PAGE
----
Cohabitation and Marriage in America
Cohabitation and Marriage in America
NICHD R03 & R01
Wendy Manning (co-PI) and Pamela Smock (co-PI, University of Michigan) have been studying the implications of marriage, divorce, childbearing, and unmarried cohabitation among diverse populations in the contemporary United States . The current NIH funded projects aim to study the meaning of cohabitation and marriage. The NIH funds have been used to collect and analyze qualitative data from focus groups and in-depth interviews. The study includes an emphasis on gender as well as race and ethnicity (Latino, African American, and non-Latino white men and women). The R03 collected in-depth interview data from 115 respondents with some cohabitation experience and the R01 includes 138 focus group respondents and 60 dating, cohabiting, and married couples. The goal of this research is to address three questions: (1) Why and how do cohabiting unions begin? (2) What partner and parenting roles are assumed in cohabiting unions? (3) Why and how do cohabiting unions end? The objectives for collecting qualitative data on cohabitation include: to improve understanding of an important new living arrangement affecting increasing numbers of adults and children; to develop more accurate and richer theories of union formation and union stability; to create better conceptualizations and measurements of cohabitation; and to facilitate more precise interpretations of findings from quantitative analyses of survey or Census data.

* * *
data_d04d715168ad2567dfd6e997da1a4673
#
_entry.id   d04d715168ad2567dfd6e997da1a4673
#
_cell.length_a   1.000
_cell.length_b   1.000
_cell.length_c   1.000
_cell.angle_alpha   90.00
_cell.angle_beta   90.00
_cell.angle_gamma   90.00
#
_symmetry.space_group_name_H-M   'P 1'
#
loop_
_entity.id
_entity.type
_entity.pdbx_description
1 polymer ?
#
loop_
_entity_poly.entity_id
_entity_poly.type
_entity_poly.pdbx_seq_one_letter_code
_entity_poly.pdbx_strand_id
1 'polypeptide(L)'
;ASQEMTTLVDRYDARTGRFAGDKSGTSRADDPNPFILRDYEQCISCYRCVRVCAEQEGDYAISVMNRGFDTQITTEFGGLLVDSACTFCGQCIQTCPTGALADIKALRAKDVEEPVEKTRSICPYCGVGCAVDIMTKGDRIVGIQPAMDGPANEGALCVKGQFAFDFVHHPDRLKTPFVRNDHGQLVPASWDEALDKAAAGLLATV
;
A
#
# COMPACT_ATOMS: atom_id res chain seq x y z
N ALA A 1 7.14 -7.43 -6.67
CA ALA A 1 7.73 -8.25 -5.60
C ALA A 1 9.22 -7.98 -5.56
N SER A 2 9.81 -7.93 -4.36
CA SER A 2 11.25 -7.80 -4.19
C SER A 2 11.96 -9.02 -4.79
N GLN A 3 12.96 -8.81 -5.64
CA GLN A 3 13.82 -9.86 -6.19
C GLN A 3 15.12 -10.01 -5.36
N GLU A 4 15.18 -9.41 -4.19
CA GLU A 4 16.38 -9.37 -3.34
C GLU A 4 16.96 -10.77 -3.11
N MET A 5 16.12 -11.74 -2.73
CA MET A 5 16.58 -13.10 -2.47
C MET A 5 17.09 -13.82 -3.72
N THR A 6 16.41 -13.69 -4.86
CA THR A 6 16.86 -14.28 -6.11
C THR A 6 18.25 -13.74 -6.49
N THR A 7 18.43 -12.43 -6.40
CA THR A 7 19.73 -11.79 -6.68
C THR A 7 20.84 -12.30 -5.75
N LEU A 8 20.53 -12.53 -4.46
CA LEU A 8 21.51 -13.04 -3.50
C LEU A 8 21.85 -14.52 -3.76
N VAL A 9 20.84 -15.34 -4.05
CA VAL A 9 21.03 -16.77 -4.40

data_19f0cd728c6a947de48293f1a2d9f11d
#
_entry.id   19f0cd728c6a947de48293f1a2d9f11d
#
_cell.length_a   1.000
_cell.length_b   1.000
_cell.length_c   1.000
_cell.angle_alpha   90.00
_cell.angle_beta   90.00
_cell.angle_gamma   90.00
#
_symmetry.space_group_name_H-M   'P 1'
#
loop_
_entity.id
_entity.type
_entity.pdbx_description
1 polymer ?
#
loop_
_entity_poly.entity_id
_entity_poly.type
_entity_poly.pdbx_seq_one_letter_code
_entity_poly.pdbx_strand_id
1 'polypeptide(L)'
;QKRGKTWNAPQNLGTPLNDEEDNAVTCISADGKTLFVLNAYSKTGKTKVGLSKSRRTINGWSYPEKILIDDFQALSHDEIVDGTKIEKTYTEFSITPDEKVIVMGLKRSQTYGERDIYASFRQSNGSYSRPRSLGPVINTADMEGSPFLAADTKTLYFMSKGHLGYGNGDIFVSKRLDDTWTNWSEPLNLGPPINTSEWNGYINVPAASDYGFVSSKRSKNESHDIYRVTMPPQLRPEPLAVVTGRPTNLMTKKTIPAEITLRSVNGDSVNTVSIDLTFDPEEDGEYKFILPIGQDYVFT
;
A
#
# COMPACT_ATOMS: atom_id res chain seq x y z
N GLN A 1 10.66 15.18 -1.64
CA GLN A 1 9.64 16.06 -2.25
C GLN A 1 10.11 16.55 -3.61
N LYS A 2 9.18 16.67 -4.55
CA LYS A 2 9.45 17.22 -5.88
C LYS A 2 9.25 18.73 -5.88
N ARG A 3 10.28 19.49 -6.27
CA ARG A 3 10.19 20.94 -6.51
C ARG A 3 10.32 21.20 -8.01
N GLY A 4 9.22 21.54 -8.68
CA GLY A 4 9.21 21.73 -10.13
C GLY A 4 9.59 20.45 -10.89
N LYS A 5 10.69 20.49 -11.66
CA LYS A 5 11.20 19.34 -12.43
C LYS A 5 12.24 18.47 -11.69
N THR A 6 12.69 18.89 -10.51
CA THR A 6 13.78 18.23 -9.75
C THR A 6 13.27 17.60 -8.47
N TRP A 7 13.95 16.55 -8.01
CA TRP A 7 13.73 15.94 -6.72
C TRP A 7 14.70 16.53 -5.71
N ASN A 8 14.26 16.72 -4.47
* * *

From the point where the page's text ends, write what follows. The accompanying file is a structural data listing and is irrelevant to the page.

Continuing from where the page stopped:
CORE PAPERS AND CHAPTERS:
Smock, Pamela J. and Wendy D. Manning. (Forthcoming). “New Couples, New Families: The Cohabitation Revolution in the United States.” In Barbara J. Risman and Virginia Rutter (Eds.), Families as They Really Are. Second Edition. New York: Norton.
Smock, Pamela J. and Wendy D. Manning. (2010). “New Couples, New Families: The Cohabitation Revolution in the United States.” Pp. 131-139 in Families as They Really Are, edited by B. Risman. New York: Norton.
Smock, Pamela and Wendy Manning. (2009). “Divorce-proofing marriage: young adults’ views on the connection between cohabitation and marital longevity.” NCFR Report. 54.2:F13-15
Manning, Wendy, Pamela J. Smock, and Cara Bergstrom-Lynch. (2009). “Cohabitation and Parenthood: Lessons from Focus Groups and In-Depth Interviews.” In Marriage and Family: Complexity and Perspectives, edited by E. Peters and C. Kamp-Dush. New York: Columbia University Press.
Wendy D. Manning, Jessica A. Cohen, and Pamela J. Smock. (2011). "The Role of Romantic Partners, Family and Peer Networks in Dating Couples’ Views About Cohabitation.” Journal of Adolescent Research, 26(1):115-149. PMCID: PMC3476461
Manning, Wendy D. and Pamela J. Smock. (2005). “Measuring and Modeling Cohabitation: New Perspectives from Qualitative Data.” Journal of Marriage and Family, 67(4):989-1002.
Smock, Pamela J., Wendy D. Manning, and Meredith J. Porter. (2005). “‘Everything’s There Except Money:’ How Money Shapes Decisions to Marry among Cohabitors.” Journal of Marriage and Family. 67(3):680-696.
Lonardo, Robert A., Wendy D. Manning, Peggy C. Giordano, and Monica A. Longmore. (2010). “Offending, Substance Use, and Cohabitation in Young Adulthood.” Sociological Forum 25(4):787-803. PMCID: PMC3045051
Jessica A. Cohen and Wendy D. Manning. (2010). "Serial Cohabitation: The Long and Winding Road to Marriage." Social Science Research, 39(5):766-776. NIHMSID: NIHMS271545
Brown, Susan L. and Wendy D. Manning. (2009). “Family Boundary Ambiguity and the Measurement of Family Structure: The Significance of Cohabitation.” Demography 46(1):85-101. PMCID: PMC2831266